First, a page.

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Respectfully, I believe that anyone who can make an online purchase (for instance, PMDG software, or any  number of other addons) can easily search the forums or read a manual that comes with a product.  I have to question anyone who says others wise, but okay, let's allow for that unlikely case.  Simply infoming them that they can, and should try searching the forums may make all the difference.

 

Remember, please, I'm not "after" anyone.  I'm saying that a valuable resource is likely to become obscured so badly by all the repetitive posts that searching and wading through such emails will eventually result in it no longer being an effective tool. That's what this is about.

 

Show me one person who can find an online only Flight Sim addon, purchase it, download and install it, and then tell me they can't learn to search a forum?  I'm sorry, but I can't believe that, but if that's the case then we can teach such a person to search the forums and search a product manual.

 

By the way, anyone aware of the standard age of those who make these posts?  I am.  I've watched this happen for over 8 years here on AVSIM, and the vast majority easily seem to be under the age of 18.  I doubt they are computer illiterate, but okay, if they are and can find, purchase, download, install software, we can teach them to search the forum and search a product manual (sorry, but it bears repeating).

 

I'll say one more thing.  I've been a part of the community for 30 years, and I can remember a time when most of the users were older and many were truly not computer literate. But at the same time, they put in the time to learn to navigate a BBS, Forum, etc.  I was there, I was part of it.

 

Anyway, this thread is about saving a valuable resource, and I hope I've at least provoked some to start thinking about this.

 

 

Thanks for everyone's time and input.

 

 

Dave

 

 

.

 

..

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A good way to test the internal logic of an argument is to apply the same logic of the argument to a different set. You fear that constant repetitive posts will ultimately lead to the demise of AVSIM as a valuable source of information. So, let's apply that logic to the Internet itself. AVSIM is a subset of the Internet itself, and the Internet contains immeasurably more data, and by extension, more repetitions of similar subjects than AVSIM does. So, has that constant additions of repetitive data on the Internet resulted in the Internet being lost as a valuable source of information? I doubt you will get many people who support that point of view. Does it make it more difficult to find something useful on the Internet? Sure, there's a lot of rubbish on there, but that is one area where AVSIM has an advantage over the Internet. Even though the repetitive questions asked are asked by people who may not be particularly knowledgeable, the people who tend to answer the questions on here are not buffoons who don't know what they are talking about, so the answers provided are actually useful. And that is the key to this whole debate about whether people should be told to RTFM, search Bing, or go to their local libraries instead, the problem is not with the questions asked, the problem is with the answers provided. If for every question asked, repetitive or not, the answers to the questions are accurate, useful and actually related to the questions, then it doesn't matter how many questions are asked, because whenever someone searches for a topic that leads them to a particular thread, they will find information which is of use. If the information on each thread is of use, then AVSIM not only is not in danger of being lost as a source of helpful information, but it actually grows in the volume of useful information that it provides.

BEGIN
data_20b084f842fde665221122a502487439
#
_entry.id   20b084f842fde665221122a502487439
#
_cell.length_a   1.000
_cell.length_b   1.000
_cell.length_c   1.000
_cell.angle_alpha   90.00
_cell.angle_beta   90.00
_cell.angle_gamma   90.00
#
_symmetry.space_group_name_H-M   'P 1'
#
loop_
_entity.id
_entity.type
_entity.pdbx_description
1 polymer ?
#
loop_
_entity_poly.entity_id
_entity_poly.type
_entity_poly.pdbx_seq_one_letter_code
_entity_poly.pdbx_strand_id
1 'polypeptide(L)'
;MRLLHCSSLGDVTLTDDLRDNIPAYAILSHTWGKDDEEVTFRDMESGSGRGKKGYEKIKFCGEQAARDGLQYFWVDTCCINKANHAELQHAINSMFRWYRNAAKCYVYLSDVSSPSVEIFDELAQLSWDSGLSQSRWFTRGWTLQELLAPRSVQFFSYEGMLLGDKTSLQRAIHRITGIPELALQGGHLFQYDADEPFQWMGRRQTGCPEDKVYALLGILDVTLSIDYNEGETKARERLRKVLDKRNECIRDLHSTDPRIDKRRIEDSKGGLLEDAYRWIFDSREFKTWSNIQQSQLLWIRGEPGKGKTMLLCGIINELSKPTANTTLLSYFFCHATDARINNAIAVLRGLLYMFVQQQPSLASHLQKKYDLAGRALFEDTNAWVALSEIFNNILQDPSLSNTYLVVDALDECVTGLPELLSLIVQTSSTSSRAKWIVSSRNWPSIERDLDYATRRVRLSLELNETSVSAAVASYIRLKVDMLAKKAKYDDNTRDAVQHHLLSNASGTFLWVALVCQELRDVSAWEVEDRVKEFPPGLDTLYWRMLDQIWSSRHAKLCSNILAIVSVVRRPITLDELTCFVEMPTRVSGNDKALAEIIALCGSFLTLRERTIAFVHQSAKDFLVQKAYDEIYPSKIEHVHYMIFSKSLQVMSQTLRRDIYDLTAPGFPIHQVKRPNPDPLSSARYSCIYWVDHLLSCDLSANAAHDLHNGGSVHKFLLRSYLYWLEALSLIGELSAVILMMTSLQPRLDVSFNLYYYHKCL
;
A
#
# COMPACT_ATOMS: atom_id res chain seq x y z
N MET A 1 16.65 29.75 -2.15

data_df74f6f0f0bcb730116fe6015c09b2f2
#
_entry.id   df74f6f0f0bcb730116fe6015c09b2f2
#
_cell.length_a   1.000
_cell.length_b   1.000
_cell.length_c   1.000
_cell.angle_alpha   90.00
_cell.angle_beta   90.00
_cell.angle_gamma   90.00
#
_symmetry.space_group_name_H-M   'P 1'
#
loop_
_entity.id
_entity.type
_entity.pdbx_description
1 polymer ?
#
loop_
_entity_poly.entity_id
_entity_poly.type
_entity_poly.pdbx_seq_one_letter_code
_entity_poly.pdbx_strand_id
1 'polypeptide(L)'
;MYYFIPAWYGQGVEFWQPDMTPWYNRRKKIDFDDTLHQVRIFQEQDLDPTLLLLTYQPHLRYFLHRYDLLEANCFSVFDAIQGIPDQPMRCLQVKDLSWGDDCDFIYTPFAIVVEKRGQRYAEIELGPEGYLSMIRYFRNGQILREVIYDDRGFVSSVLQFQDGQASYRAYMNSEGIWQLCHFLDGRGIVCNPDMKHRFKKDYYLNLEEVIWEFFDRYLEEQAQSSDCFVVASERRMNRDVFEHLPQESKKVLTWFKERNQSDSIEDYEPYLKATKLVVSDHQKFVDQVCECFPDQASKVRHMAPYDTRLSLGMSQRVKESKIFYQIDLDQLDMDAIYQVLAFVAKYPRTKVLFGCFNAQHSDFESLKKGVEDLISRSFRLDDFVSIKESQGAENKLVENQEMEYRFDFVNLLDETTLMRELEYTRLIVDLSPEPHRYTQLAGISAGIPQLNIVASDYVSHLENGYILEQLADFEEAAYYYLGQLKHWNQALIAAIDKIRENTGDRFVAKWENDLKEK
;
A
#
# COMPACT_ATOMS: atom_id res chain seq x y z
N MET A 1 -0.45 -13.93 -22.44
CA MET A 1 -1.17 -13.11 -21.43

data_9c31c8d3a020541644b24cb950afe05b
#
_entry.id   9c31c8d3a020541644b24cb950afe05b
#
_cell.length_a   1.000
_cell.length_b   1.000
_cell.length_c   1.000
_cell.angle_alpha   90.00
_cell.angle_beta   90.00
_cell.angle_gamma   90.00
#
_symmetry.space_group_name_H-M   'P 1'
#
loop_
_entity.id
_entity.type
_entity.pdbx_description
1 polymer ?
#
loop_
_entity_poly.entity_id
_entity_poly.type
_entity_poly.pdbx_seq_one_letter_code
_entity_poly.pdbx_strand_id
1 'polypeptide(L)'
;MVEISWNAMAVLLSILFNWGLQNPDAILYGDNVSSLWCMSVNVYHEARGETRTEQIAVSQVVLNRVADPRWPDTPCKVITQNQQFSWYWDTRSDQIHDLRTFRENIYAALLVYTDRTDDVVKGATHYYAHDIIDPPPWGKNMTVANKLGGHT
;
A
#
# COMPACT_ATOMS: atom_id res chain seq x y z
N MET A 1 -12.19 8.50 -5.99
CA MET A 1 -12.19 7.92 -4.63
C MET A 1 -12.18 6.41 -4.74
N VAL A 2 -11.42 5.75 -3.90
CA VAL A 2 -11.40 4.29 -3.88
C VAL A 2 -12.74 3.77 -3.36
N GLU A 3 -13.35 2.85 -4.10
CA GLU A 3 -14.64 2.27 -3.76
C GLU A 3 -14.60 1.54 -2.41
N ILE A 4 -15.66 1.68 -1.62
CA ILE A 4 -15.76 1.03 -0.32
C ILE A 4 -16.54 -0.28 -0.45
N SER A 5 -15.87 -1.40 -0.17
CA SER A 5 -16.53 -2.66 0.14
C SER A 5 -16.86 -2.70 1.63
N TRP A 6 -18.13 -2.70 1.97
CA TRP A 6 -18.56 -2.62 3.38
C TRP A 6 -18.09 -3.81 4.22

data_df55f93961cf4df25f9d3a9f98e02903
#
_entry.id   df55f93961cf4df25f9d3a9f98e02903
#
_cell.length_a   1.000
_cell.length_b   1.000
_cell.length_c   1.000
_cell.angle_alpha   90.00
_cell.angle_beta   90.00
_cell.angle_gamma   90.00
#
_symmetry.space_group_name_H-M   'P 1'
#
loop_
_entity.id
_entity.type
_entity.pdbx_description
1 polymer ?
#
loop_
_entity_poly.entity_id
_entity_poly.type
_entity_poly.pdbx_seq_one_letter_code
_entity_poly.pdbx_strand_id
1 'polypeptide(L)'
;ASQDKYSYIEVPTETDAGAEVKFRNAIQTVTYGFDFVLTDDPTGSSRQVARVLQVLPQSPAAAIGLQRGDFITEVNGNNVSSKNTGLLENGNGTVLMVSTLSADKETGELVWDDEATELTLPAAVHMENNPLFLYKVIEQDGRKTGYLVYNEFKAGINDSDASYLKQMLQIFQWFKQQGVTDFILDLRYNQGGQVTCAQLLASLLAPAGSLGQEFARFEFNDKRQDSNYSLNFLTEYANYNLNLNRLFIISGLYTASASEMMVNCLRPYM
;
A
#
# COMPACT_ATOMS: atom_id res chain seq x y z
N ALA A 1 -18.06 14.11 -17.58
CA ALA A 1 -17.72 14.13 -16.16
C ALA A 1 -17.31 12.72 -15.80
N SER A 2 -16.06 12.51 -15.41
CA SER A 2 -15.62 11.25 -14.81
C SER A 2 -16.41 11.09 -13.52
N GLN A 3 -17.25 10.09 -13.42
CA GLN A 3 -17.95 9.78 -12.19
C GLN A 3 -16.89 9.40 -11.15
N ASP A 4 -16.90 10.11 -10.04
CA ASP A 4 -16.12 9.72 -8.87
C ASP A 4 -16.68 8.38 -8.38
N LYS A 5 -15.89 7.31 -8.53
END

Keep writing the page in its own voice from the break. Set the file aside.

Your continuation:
There is something else that is often missed in the emotionally laden discussions about whether people do in fact search for answers online before posting an already posed question. AVSIM has in excess of 100 000 members. I don't know what the exact number of people is who asked questions already posed, but I dare say, that they are in a vast, vast, vast MINORITY. The reason I say this is easy, imagine for a moment what the forums would have looked like if just 10% of AVSIM users every day each asked a question already posed. That would be in excess of 10 000 repeated topics every day. We'd all notice that. But let's be a bit more realistic, let's repeat that exercise with just 1% of AVSIM users, which would be, 1000 repeated topics every day. Maybe Jim can help us out here, how many new topics are made every day? Is it a 1000? Out of that 1000, how many of those are questions that have been asked before? And now suddenly, you have the perspective needed to accurately asses whether AVSIM is being lost to repetitive posts. It most certainly is NOT.